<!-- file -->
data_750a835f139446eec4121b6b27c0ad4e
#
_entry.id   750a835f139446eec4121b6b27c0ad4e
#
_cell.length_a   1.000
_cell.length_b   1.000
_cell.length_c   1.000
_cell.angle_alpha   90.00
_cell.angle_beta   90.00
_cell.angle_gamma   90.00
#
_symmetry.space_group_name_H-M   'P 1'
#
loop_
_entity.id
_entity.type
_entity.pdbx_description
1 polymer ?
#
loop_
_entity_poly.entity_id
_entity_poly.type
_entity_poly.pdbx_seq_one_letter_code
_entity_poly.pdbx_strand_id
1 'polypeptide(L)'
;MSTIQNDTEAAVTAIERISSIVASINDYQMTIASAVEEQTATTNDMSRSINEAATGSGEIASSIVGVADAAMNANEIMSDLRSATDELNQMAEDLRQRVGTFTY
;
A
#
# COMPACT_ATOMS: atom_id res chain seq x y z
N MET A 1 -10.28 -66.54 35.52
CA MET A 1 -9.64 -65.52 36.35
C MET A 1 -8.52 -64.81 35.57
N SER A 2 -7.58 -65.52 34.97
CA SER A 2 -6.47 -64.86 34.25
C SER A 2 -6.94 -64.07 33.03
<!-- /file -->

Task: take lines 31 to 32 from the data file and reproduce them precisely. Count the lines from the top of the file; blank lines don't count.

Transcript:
N MET A 1 -10.28 -66.54 35.52
CA MET A 1 -9.64 -65.52 36.35